The mayor's scheduled to deliver the budget address at 10 AM; there's a full house at City Hall, but you can watch below. Early reports suggest that TIF surpluses will play a substantial role, and that police-officer headcount will be a controversy; the basic numbers are an $8.3b budget, $298m deficit; more to come (if you haven't heard that much about this year's budget, Curtis Black has an explanation, and Ben Joravsky has more).
* City revenues up $40m, according to mayor. Despite some good news, it's not a lot to work with.
* No hikes to fuel, amusement, property, sales tax; head tax will be cut.
* Mayor says the city's putting money back in the rainy-day fund.
* Emanuel addressed the increase in homicides, while citing a drop in overall crime stats. As Lauren FitzPatrick points out, the mayor went off-script to talk about meeting the mothers of crime victims.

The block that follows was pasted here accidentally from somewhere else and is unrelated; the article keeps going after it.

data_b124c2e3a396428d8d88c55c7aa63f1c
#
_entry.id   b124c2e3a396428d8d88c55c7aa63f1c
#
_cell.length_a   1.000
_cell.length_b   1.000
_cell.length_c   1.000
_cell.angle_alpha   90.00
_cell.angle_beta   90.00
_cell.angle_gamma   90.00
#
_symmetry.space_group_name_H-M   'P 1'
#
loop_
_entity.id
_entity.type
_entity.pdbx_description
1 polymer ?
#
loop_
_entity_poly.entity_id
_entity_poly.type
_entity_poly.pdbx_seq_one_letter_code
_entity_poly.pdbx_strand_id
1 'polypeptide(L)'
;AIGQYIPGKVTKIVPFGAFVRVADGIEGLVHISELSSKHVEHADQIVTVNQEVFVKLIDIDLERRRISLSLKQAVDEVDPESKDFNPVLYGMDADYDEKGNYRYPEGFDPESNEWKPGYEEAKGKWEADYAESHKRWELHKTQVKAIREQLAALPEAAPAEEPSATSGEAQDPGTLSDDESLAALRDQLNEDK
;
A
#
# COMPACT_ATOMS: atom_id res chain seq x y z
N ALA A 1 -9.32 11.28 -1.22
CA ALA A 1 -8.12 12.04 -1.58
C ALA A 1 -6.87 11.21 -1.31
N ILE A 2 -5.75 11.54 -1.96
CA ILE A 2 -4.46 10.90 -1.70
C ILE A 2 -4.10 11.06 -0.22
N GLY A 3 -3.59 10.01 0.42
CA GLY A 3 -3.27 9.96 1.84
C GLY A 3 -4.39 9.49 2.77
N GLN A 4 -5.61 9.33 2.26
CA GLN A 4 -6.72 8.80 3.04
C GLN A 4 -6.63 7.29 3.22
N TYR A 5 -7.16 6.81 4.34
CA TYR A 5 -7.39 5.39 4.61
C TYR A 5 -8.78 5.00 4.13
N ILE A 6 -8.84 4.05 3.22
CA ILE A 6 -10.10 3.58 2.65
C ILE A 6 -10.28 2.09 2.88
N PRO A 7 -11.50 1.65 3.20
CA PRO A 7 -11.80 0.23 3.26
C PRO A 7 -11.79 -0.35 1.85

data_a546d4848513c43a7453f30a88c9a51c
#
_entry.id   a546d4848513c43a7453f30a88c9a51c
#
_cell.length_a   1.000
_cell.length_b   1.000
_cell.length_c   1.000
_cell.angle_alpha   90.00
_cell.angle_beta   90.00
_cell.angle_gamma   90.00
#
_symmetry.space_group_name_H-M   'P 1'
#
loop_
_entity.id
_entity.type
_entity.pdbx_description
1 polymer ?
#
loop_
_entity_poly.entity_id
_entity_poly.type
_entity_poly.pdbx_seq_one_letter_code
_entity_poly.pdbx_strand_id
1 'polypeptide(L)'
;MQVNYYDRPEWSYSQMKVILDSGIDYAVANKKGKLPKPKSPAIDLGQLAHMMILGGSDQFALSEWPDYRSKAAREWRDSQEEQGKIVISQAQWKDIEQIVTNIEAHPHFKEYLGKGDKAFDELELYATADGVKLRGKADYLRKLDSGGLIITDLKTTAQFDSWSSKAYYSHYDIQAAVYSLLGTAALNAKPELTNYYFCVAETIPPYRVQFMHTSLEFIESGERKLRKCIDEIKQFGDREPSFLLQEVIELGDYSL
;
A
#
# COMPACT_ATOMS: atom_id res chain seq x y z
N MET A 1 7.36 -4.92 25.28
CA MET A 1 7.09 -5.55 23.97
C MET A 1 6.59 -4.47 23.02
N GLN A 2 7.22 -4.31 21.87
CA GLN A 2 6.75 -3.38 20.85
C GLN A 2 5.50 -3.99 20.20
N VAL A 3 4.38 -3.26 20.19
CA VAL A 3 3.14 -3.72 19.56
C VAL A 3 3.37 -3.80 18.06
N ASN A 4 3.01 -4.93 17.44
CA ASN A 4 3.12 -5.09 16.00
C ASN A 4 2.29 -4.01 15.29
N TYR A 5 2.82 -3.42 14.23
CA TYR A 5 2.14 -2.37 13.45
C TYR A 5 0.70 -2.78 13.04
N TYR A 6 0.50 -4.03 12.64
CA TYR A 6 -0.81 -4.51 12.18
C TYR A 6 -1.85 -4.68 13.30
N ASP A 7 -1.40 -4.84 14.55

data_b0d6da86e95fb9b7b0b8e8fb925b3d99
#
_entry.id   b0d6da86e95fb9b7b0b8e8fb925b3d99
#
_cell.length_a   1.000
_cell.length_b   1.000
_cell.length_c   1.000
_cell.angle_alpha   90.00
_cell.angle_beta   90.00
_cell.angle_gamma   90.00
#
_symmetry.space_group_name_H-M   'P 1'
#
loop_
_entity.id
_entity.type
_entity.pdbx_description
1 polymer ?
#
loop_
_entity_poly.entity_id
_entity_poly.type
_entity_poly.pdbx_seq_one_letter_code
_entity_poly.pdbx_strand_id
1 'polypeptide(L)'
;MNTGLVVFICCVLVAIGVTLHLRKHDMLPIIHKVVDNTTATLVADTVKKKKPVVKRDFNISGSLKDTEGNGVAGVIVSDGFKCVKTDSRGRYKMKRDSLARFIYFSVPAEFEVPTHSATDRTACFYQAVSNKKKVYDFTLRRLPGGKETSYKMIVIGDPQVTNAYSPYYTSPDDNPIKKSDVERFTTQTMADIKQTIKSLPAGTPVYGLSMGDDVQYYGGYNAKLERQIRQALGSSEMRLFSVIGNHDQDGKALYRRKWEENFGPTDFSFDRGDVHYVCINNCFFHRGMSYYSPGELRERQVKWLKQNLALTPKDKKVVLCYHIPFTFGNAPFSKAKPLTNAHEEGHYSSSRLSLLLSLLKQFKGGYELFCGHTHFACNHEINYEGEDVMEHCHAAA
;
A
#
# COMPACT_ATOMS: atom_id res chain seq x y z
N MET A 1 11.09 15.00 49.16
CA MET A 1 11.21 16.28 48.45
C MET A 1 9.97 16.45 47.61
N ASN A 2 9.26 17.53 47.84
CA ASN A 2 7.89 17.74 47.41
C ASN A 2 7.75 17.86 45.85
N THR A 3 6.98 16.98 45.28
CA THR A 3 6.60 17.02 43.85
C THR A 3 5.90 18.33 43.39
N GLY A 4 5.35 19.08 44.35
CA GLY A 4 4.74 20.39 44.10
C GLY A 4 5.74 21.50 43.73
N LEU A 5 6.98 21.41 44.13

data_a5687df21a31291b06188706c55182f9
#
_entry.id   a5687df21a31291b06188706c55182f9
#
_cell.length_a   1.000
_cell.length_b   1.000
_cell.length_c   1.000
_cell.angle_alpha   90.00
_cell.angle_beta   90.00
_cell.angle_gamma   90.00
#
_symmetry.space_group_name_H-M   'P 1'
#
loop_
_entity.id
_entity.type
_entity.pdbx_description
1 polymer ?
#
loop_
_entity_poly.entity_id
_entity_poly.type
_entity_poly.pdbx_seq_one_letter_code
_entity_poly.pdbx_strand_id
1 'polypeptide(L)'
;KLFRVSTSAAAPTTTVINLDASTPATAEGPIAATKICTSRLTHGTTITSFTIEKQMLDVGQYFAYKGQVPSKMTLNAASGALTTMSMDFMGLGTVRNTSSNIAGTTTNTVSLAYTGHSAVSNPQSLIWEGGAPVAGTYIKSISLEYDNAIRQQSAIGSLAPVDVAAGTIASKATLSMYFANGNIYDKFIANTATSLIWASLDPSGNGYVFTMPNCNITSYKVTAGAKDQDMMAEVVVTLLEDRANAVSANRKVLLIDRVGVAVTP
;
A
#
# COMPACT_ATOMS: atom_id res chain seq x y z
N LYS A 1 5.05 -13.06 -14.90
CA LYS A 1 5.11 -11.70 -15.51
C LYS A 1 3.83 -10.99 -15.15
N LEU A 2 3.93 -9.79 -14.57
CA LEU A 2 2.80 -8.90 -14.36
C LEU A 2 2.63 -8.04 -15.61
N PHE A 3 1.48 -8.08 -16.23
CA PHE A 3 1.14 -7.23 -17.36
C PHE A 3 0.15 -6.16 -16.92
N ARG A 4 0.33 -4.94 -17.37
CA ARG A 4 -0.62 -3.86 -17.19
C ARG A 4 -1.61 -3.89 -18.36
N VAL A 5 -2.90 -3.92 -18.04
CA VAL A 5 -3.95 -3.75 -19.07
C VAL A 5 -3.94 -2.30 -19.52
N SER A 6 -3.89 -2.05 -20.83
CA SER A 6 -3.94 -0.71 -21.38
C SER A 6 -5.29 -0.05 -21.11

* Talks up new CPD recruits, but it's still a controversial subject.
* The Annual Financial Analysis is up here, overview and other documents to come.
* Free eyeglasses and exams for CPS students.
* The city has increased tree trimming 40 percent. #humblebrag (no, seriously: I was in St. Louis a couple weeks ago and was legitimately surprised at how many stop signs were hidden behind lush greenery; these are the things I notice now that I read about transportation design too much).
* The mayor spent quite a bit of time on the complexity of licensing in the city, cutting number of licenses needed by 60 percent, reducing number of inspections.
* The small business center, "end-to-end" services for owners, is intriguing.
* Pension payments will represent 22 percent of the budget within four years, equivalent to expense of police salaries. Setting it up as pensions versus essential services versus 150 percent property tax increase, calls to Springfield for action. Not much else in the way of specifics, though. Maybe it means action on the downstate teachers' fund? Hard to say.
Photograph: Chicago Tribune